Ender’s Game

Monday, April 11, 2016


Ender’s Game
Orson Scott Card, 1985

Hugo Winner - 1986

Premise: Years after a catastrophic attack, the world military tests and trains children in an attempt to find and mold a mind smart, fast, and flexible enough to lead the fleet against a galactic force of creatures that think nothing like humans. You know this book, it’s the one where they teach kids to fight wars with video games unironically.

Let’s deal with the elephant in the room first. Orson Scott Card is an asshat who has said a lot of despicable things and supported heinous organizations.

I have heard nothing but terrible things about his recent work, and I wouldn’t pay money for anything with his name attached unless he were to publicly change his tune drastically.

I was dragging my heels to read this book, ending up borrowing it from the library. But I read Ender’s Game, Speaker for the Dead and Xenocide years ago, and I remembered them as not awful.

So I tried to give the book a fair shake, and found that… the ending held up pretty well. The book overall has a real telling-not-showing issue with how much time it has to cover with the first two thirds. There’s a lot of plainly saying that characters developed feelings or stating (paraphrase) ‘And Ender was further isolated from the others, even as his team continued to win.’ The style gives it a feeling of distance, which I guess isn't a terrible choice, but it lacks any tension for much of the first half.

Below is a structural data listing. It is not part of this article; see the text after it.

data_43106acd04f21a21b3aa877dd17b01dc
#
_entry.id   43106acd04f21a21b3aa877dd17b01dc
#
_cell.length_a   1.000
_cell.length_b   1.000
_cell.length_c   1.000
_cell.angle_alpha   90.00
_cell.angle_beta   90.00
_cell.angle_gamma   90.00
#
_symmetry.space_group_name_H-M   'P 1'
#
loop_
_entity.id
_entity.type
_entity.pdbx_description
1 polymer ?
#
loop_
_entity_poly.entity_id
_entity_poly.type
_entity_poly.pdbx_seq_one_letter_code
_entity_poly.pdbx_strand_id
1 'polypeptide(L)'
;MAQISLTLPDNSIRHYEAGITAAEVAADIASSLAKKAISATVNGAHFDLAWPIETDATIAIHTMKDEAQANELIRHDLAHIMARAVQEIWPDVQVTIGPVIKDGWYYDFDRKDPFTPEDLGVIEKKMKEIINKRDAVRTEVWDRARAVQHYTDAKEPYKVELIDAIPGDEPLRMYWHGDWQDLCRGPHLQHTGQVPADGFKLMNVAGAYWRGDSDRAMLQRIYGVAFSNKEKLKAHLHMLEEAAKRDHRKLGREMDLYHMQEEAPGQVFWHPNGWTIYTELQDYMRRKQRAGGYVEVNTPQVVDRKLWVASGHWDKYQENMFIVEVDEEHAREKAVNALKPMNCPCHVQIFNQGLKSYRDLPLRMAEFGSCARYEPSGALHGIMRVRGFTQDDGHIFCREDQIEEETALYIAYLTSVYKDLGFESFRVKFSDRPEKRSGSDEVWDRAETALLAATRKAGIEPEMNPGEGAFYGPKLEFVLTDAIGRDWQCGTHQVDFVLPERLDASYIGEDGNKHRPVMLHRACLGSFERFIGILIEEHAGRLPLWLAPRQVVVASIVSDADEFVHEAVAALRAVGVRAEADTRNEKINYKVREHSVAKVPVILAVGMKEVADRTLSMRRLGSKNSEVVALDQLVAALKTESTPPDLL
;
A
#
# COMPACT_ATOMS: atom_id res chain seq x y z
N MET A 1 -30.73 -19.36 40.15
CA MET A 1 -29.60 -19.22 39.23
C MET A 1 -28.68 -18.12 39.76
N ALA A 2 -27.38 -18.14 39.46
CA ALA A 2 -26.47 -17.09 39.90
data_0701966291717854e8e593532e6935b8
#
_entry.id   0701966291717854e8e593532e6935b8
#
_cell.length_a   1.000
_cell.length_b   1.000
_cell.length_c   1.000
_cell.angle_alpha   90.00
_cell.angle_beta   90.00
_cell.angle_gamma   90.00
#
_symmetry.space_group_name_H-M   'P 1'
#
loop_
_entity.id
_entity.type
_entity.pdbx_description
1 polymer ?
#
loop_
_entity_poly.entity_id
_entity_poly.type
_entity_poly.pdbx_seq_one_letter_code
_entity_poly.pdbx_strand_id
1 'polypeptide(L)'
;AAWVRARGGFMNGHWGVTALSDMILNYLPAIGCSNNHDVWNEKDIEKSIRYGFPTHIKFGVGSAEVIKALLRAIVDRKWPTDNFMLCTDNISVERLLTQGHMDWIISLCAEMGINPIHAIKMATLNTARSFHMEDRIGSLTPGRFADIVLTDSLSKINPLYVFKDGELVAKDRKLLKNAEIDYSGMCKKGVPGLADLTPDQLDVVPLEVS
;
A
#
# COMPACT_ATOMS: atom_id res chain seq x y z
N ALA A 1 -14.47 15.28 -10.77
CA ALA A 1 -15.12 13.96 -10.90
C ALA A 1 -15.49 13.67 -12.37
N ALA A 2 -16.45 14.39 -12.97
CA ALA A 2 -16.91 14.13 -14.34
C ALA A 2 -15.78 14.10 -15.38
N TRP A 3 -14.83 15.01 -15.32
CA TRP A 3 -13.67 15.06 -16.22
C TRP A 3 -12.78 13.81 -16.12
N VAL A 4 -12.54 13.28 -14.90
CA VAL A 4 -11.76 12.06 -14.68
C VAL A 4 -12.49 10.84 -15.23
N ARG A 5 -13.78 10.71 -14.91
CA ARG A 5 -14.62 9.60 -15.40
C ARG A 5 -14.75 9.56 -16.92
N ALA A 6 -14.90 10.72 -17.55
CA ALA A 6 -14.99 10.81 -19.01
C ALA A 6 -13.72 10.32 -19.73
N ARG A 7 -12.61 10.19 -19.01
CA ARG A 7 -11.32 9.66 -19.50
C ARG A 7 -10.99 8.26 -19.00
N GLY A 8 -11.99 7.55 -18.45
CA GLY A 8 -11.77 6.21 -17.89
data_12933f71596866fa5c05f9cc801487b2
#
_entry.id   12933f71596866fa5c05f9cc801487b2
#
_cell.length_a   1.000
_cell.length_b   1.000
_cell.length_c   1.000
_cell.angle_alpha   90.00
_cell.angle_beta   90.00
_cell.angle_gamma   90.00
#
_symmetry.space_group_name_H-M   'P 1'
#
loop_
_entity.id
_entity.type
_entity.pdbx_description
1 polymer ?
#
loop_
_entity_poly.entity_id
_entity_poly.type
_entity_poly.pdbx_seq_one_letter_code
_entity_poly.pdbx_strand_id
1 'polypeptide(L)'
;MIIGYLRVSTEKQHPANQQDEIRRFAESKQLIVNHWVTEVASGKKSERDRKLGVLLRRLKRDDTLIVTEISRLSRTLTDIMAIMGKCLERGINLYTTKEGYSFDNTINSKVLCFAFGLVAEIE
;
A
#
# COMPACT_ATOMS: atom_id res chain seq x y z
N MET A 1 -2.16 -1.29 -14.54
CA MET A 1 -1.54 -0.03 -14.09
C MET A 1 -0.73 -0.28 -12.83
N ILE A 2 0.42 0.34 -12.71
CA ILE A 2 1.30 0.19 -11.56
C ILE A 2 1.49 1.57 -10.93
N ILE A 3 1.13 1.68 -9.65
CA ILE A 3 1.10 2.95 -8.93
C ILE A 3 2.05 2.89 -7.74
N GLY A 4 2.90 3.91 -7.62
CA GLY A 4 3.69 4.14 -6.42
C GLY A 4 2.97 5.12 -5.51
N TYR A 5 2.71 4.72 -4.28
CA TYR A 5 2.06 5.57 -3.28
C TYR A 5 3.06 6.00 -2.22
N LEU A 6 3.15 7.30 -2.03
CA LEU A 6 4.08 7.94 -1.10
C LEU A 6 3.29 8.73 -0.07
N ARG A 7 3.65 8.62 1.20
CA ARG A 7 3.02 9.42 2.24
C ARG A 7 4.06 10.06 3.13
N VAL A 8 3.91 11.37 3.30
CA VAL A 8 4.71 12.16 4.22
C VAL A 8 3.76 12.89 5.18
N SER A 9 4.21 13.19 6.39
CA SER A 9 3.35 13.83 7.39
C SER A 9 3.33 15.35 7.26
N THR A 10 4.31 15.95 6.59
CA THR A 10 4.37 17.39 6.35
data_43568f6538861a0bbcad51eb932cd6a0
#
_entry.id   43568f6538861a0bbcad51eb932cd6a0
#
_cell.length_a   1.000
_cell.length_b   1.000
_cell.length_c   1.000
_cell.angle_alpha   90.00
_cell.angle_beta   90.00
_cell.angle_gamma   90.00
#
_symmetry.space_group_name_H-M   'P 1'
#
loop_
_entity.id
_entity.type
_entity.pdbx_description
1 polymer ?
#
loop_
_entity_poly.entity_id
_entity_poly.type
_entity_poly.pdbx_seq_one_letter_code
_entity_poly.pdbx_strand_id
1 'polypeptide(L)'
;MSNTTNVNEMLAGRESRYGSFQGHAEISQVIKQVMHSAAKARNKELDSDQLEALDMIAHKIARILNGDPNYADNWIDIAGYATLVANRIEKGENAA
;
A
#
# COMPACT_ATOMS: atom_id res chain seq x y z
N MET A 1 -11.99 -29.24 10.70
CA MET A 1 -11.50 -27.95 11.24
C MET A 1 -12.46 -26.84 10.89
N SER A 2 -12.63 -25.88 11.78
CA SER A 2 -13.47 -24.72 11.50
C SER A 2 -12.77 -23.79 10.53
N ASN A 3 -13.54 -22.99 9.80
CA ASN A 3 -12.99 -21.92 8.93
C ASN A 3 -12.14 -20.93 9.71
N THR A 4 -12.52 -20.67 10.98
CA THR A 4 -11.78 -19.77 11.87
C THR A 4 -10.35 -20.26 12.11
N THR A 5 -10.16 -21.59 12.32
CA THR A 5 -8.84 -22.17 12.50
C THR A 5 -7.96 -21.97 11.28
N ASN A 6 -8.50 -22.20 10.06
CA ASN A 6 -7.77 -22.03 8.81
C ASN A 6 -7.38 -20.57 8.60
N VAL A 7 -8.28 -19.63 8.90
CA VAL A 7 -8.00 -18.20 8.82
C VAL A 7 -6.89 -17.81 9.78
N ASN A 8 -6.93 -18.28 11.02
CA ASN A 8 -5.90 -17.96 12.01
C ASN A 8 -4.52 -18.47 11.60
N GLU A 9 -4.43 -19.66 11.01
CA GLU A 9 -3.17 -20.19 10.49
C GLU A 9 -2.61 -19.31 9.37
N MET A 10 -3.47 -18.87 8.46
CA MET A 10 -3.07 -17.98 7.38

The weirdest/worst thing about reading Ender’s Game today is how there is an unspoken, unexamined assumption at the heart of many character interactions. This is: that even given years and years facing an external threat, and huge advances in technology, humankind will not move past the prejudices and internal conflicts faced in the 1980’s.

Notable examples of this (besides the endless continuation of the Cold War) include a character who embraces Jewish stereotypes and a side comment about how army leaders beat in the game by his forces became ‘Jew-haters,’ as if that was an understandable reaction. Another is a General’s comment about why girls don’t generally go to the Battle School: “too many centuries of evolution working against them.” Even aside from the utter hilarity of the idea of ‘centuries of evolution,’ this sexism passes unquestioned, even though they’re not actually training infantry fighters to carry hundreds of pounds. They’re training kids to be fast and clever, and most of them start prepubescent.

It’s not that these comments couldn’t make sense for the characters who utter them given the world of the book, it’s that the choices feel deeply lazy. It feels to me as though no thought was given to whether/how society would change given an alien attack.

Now, all that said, Ender’s Game is still important. It foreshadowed the rise of the internet as a source of influence in a big way. The ending reveal still hits pretty well, even though I knew it was coming. The whole closing of the book feels mythic in an interesting way, although I think the version I read includes the 1991 rewrites which were added to link this book with the larger series that followed.

So did I like it? It’s a hard question to answer in the end. I think I liked it. I think most of it is actually well-written. However, I think anyone reading it today should go in with a healthy awareness of how dated some of the material is.

4 Stars - A Very Good Book, despite serious issues.

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